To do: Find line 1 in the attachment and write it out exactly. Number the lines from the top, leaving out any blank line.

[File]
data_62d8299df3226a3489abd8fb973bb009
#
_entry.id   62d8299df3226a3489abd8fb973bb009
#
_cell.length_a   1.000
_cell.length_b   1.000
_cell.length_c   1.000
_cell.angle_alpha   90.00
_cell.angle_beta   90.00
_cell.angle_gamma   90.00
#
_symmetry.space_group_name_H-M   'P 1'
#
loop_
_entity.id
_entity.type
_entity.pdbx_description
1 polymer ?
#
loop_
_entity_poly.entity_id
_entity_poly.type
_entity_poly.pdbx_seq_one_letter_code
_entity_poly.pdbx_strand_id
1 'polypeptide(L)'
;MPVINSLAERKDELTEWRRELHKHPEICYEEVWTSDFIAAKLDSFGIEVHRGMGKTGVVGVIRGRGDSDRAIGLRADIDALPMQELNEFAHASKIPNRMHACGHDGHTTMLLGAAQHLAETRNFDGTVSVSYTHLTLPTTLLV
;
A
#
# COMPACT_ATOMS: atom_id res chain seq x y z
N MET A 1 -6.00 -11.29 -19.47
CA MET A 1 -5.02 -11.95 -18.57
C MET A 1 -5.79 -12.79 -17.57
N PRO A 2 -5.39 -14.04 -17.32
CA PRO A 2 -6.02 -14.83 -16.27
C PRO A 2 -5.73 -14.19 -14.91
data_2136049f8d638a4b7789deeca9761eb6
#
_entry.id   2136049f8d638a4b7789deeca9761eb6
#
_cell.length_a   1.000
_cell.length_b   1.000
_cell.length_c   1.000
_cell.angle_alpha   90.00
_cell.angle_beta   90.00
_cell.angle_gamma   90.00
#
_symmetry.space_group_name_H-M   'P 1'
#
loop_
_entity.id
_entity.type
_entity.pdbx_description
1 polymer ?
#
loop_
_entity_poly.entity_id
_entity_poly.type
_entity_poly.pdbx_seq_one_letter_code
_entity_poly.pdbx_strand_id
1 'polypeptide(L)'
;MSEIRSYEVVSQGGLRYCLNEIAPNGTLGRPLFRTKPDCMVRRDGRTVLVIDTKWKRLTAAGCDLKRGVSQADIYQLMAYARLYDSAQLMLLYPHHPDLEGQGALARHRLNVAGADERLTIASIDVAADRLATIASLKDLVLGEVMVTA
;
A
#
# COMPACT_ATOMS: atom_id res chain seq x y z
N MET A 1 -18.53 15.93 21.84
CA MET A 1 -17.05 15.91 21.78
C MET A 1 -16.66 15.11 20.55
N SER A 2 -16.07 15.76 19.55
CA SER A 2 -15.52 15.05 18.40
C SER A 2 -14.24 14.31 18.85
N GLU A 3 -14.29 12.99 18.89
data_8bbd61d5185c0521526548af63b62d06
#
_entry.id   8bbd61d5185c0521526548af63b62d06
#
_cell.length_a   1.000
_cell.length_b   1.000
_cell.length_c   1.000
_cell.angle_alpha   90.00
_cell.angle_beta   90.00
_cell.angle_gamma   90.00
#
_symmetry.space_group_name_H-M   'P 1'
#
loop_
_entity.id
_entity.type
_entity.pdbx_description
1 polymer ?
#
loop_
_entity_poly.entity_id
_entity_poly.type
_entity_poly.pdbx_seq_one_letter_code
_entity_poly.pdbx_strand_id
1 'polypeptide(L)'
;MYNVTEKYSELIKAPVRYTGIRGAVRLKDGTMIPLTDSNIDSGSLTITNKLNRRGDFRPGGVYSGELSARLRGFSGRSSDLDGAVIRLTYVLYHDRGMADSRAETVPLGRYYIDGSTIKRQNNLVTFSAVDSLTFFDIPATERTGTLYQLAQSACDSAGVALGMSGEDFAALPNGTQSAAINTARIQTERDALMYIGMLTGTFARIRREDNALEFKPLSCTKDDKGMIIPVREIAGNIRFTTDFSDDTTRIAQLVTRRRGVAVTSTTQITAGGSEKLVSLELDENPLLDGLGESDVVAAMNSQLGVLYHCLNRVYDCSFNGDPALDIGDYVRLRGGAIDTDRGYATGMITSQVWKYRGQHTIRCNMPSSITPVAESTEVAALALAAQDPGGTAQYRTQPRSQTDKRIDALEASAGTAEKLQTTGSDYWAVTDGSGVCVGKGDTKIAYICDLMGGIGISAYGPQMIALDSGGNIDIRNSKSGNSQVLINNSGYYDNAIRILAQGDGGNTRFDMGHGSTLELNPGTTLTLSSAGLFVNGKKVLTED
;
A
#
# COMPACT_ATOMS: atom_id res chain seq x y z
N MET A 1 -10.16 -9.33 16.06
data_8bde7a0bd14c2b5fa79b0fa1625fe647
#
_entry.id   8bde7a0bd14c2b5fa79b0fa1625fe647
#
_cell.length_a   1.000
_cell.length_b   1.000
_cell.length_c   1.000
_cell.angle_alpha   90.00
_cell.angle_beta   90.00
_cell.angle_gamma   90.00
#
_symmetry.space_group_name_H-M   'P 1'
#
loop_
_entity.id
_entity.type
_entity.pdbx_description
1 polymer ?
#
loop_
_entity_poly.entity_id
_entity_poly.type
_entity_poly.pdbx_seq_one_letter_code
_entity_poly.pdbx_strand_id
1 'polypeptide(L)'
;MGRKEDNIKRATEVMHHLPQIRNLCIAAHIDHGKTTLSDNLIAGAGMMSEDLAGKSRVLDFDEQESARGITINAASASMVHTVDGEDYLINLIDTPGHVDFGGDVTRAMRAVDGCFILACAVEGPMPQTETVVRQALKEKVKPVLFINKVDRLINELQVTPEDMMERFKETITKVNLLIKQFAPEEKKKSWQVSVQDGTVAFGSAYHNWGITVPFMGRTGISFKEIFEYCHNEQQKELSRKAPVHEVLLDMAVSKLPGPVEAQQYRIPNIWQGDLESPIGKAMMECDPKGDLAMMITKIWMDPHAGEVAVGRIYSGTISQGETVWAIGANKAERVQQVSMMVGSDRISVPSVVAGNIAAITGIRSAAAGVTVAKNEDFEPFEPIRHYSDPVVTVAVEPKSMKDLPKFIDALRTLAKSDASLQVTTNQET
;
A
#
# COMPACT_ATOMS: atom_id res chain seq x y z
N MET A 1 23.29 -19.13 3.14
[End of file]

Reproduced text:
data_62d8299df3226a3489abd8fb973bb009